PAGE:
Internet Shakespeare Editions

Author: William Shakespeare
Editor: Diane Jakacki
Not Peer Reviewed

Henry The Eighth (Folio 1, 1623)


226
The Life of King Henry the Eight.
On that Coelestiall Harmony I go too.
Sad and solemne Musicke.
2640Grif. She is asleep: Good wench, let's sit down quiet,
For feare we wake her. Softly, gentle Patience.

The Vision.
Enter solemnely tripping one after another, sixe Personages,
clad in white Robes, wearing on their heades Garlands of
2645Bayes, and golden Vizards on their faces, Branches of Bayes
or Palme in their hands. They first Conge vnto her, then
Dance: and at certaine Changes, the first two hold a spare
Garland ouer her Head, at which the other foure make re-
uerend Curtsies. Then the two that held the Garland, deli-
2650uerthe same to the other next two, who obserue the same or-
derin their Changes, and holding the Garland ouer her
head. Which done, they deliuer the same Garland to the
last two: who likewise obserue the same Order. At which
(as it were by inspiration) she makes (in her sleepe) signes of
2655reioycing, and holdeth vp her hands to heauen. And so, in
their Dancing vanish, carrying the Garland with them.
The Musicke continues.

Kath. Spirits of peace, where are ye? Are ye all gone?
And leaue me heere in wretchednesse, behinde ye?
2660Grif. Madam, we are heere.
Kath. It is not you I call for,
Saw ye none enter since I slept?
Grif. None Madam.
Kath. No? Saw you not euen now a blessed Troope
2665Inuite me to a Banquet, whose bright faces
Cast thousand beames vpon me, like the Sun?
They promis'd me eternall Happinesse,
And brought me Garlands (Griffith) which I feele
I am not worthy yet to weare: I shall assuredly.
2670Grif. I am most ioyfull Madam, such good dreames
Possesse your Fancy.
Kath. Bid the Musicke leaue,
They are harsh and heauy to me.
Musicke ceases.
Pati. Do you note
2675How much her Grace is alter'd on the sodaine?
How long her face is drawne? How pale she lookes,
And of an earthy cold? Marke her eyes?
Grif. She is going Wench. Pray, pray.
Pati. Heauen comfort her.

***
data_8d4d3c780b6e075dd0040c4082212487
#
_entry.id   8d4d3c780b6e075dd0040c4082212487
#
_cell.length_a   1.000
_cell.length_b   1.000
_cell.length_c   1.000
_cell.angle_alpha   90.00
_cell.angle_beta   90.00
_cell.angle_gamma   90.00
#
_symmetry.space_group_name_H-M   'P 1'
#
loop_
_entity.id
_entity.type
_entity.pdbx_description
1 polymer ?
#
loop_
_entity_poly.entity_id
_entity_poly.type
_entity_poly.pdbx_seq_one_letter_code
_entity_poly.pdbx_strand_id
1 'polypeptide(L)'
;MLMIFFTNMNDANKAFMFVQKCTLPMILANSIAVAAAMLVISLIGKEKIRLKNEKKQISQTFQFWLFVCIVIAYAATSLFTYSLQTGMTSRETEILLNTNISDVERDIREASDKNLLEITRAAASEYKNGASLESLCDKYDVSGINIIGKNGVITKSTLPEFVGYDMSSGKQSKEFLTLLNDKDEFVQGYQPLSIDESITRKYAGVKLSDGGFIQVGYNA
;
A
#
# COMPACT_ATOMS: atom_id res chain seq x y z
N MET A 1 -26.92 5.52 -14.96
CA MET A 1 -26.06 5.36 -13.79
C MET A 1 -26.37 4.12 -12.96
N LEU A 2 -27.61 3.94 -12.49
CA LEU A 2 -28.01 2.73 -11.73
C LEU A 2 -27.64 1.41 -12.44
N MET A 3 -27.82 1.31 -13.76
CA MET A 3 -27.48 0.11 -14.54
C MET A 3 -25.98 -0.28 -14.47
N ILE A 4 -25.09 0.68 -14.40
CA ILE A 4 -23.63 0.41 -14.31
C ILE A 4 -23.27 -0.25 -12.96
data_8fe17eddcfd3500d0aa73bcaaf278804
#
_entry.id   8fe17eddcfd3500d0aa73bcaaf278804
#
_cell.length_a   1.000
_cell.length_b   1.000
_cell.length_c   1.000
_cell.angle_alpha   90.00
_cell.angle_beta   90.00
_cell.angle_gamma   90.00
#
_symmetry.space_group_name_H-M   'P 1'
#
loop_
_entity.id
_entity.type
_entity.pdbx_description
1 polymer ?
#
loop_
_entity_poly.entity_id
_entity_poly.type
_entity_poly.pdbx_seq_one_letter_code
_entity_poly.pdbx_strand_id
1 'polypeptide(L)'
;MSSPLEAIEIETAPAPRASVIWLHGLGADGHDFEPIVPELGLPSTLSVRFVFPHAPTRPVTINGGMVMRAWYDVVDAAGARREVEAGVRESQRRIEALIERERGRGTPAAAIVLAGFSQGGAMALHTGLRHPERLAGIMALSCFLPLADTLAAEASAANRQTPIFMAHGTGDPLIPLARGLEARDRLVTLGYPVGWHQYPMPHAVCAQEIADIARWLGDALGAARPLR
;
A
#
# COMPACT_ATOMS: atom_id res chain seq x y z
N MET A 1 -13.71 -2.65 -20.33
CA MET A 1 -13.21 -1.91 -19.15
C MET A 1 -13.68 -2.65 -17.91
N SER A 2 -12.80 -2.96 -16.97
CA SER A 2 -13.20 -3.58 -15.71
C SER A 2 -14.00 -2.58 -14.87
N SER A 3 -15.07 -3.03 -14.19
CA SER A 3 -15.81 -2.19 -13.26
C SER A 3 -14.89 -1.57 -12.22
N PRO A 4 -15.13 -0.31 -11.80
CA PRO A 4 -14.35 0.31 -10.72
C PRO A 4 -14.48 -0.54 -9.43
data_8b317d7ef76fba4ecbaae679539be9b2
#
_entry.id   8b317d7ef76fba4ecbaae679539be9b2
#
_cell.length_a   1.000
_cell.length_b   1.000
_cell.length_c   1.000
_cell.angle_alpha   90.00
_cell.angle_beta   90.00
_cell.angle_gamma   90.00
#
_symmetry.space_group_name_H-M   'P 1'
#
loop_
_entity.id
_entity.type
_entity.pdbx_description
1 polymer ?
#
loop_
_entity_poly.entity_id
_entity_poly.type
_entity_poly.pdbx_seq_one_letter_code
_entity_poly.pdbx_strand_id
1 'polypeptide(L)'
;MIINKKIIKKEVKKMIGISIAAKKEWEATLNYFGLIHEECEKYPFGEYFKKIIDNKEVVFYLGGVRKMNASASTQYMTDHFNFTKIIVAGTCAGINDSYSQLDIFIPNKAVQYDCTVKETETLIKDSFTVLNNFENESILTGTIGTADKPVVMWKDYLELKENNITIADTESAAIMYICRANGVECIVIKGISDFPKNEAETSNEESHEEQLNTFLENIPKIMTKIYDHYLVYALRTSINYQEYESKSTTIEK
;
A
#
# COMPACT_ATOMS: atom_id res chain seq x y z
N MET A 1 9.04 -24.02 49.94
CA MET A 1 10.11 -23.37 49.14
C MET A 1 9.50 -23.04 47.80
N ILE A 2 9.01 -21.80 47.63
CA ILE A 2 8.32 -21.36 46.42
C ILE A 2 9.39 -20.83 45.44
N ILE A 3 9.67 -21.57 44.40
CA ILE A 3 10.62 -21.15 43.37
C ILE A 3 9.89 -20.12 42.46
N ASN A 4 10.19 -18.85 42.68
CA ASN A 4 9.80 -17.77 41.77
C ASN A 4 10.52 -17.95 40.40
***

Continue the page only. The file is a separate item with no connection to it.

2680
Enter a Messenger.
Mes. And't like your Grace ------
Kath. You are a sawcy Fellow,
Deserue we no more Reuerence?
Grif. You are too blame,
2685Knowing she will not loose her wonted Greatnesse
To vse so rude behauiour. Go too, kneele.
Mes. I humbly do entreat your Highnesse pardon,
My hast made me vnmannerly. There is staying
A Gentleman sent from the King, to see you.
2690Kath. Admit him entrance Griffith. But this Fellow
Let me ne're see againe.
Exit Messeng.
Enter Lord Capuchius.
If my sight faile not,
You should be Lord Ambassador from the Emperor,
2695My Royall Nephew, and your name Capuchius.
Cap. Madam the same. Your Seruant.
Kath. O my Lord,
The Times and Titles now are alter'd strangely
With me, since first you knew me.
2700But I pray you,
What is your pleasure with me?
Cap. Noble Lady,
First mine owne seruice to your Grace, the next
The Kings request, that I would visit you,
2705Who greeues much for your weaknesse, and by me
Sends you his Princely Commendations,
And heartily entreats you take good comfort.
Kath. O my good Lord, that comfort comes too late,
'Tis like a Pardon after Execution;
2710That gentle Physicke giuen in time, had cur'd me:
But now I am past all Comforts heere, but Prayers.
How does his Highnesse?
Cap. Madam, in good health.
Kath. So may he euer do, and euer flourish,
2715When I shall dwell with Wormes, and my poore name
Banish'd the Kingdome. Patience, is that Letter
I caus'd you write, yet sent away?
Pat. No Madam.
Kath. Sir, I most humbly pray you to deliuer
2720This to my Lord the King.
Cap. Most willing Madam.
Kath. In which I haue commended to his goodnesse
The Modell of our chaste loues: his yong daughter,
The dewes of Heauen fall thicke in Blessings on her,
2725Beseeching him to giue her vertuous breeding.
She is yong, and of a Noble modest Nature,
I hope she will deserue well; and a little
To loue her for her Mothers sake, that lou'd him,
Heauen knowes how deerely.
2730My next poore Petition,
Is, that his Noble Grace would haue some pittie
Vpon my wretched women, that so long
Haue follow'd both my Fortunes, faithfully,
Of which there is not one, I dare auow
2735(And now I should not lye) but will deserue
For Vertue, and true Beautie of the Soule,
For honestie, and decent Carriage
A right good Husband (let him be a Noble)
And sure those men are happy that shall haue 'em.
2740The last is for my men, they are the poorest,
(But pouerty could neuer draw 'em from me)
That they may haue their wages, duly paid 'em,
And something ouer to remember me by.
If Heauen had pleas'd to haue giuen me longer life
2745And able meanes, we had not parted thus.
These are the whole Contents, and good my Lord,
By that you loue the deerest in this world,
As you wish Christian peace to soules departed,
Stand these poore peoples Friend, and vrge the King
2750To do me this last right.
Cap. By Heauen I will,
Or let me loose the fashion of a man.
Kath. I thanke you honest Lord. Remember me
In all humilitie vnto his Highnesse:
2755Say his long trouble now is passing
Out of this world. Tell him in death I blest him
(For so I will) mine eyes grow dimme. Farewell
My Lord. Griffith farewell. Nay Patience,
Vou must not leaue me yet. I must to bed,
2760Call in more women. When I am dead, good Wench,
Let me be vs'd with Honor; strew me ouer
With Maiden Flowers, that all the world may know
I was a chaste Wife, to my Graue: Embalme me,
Then lay me forth (although vnqueen'd) yet like
2765A Queene, and Daughter to a King enterre me.
I can no more.
Exeunt leading Katherine.
Scena